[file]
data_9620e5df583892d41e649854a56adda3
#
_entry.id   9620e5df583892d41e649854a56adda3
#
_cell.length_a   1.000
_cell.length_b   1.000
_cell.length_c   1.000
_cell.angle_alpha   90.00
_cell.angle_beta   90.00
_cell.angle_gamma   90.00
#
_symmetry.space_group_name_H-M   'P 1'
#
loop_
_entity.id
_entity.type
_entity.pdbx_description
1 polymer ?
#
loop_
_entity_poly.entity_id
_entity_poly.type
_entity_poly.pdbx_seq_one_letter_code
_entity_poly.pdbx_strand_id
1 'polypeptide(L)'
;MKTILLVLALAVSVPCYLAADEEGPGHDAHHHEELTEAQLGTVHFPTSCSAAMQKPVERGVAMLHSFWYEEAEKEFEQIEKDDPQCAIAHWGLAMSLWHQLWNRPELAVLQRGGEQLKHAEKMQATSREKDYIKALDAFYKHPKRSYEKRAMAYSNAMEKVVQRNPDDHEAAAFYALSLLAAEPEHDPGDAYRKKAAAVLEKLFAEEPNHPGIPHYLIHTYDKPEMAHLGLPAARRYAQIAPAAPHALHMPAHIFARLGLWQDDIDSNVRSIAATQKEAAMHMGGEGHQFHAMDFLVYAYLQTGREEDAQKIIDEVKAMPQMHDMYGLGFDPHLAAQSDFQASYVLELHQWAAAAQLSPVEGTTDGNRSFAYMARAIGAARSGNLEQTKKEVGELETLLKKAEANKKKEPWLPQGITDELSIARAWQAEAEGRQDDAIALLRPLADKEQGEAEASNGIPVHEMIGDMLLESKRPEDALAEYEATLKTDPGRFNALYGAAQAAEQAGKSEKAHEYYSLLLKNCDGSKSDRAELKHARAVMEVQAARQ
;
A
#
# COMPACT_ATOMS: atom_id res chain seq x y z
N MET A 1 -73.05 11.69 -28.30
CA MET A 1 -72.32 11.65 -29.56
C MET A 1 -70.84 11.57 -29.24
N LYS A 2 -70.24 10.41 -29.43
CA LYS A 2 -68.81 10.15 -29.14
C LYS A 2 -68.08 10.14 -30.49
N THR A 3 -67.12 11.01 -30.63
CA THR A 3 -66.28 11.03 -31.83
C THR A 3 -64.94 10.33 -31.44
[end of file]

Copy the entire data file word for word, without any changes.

data_9620e5df583892d41e649854a56adda3
#
_entry.id   9620e5df583892d41e649854a56adda3
#
_cell.length_a   1.000
_cell.length_b   1.000
_cell.length_c   1.000
_cell.angle_alpha   90.00
_cell.angle_beta   90.00
_cell.angle_gamma   90.00
#
_symmetry.space_group_name_H-M   'P 1'
#
loop_
_entity.id
_entity.type
_entity.pdbx_description
1 polymer ?
#
loop_
_entity_poly.entity_id
_entity_poly.type
_entity_poly.pdbx_seq_one_letter_code
_entity_poly.pdbx_strand_id
1 'polypeptide(L)'
;MKTILLVLALAVSVPCYLAADEEGPGHDAHHHEELTEAQLGTVHFPTSCSAAMQKPVERGVAMLHSFWYEEAEKEFEQIEKDDPQCAIAHWGLAMSLWHQLWNRPELAVLQRGGEQLKHAEKMQATSREKDYIKALDAFYKHPKRSYEKRAMAYSNAMEKVVQRNPDDHEAAAFYALSLLAAEPEHDPGDAYRKKAAAVLEKLFAEEPNHPGIPHYLIHTYDKPEMAHLGLPAARRYAQIAPAAPHALHMPAHIFARLGLWQDDIDSNVRSIAATQKEAAMHMGGEGHQFHAMDFLVYAYLQTGREEDAQKIIDEVKAMPQMHDMYGLGFDPHLAAQSDFQASYVLELHQWAAAAQLSPVEGTTDGNRSFAYMARAIGAARSGNLEQTKKEVGELETLLKKAEANKKKEPWLPQGITDELSIARAWQAEAEGRQDDAIALLRPLADKEQGEAEASNGIPVHEMIGDMLLESKRPEDALAEYEATLKTDPGRFNALYGAAQAAEQAGKSEKAHEYYSLLLKNCDGSKSDRAELKHARAVMEVQAARQ
;
A
#
# COMPACT_ATOMS: atom_id res chain seq x y z
N MET A 1 -73.05 11.69 -28.30
CA MET A 1 -72.32 11.65 -29.56
C MET A 1 -70.84 11.57 -29.24
N LYS A 2 -70.24 10.41 -29.43
CA LYS A 2 -68.81 10.15 -29.14
C LYS A 2 -68.08 10.14 -30.49
N THR A 3 -67.12 11.01 -30.63
CA THR A 3 -66.28 11.03 -31.83
C THR A 3 -64.94 10.33 -31.44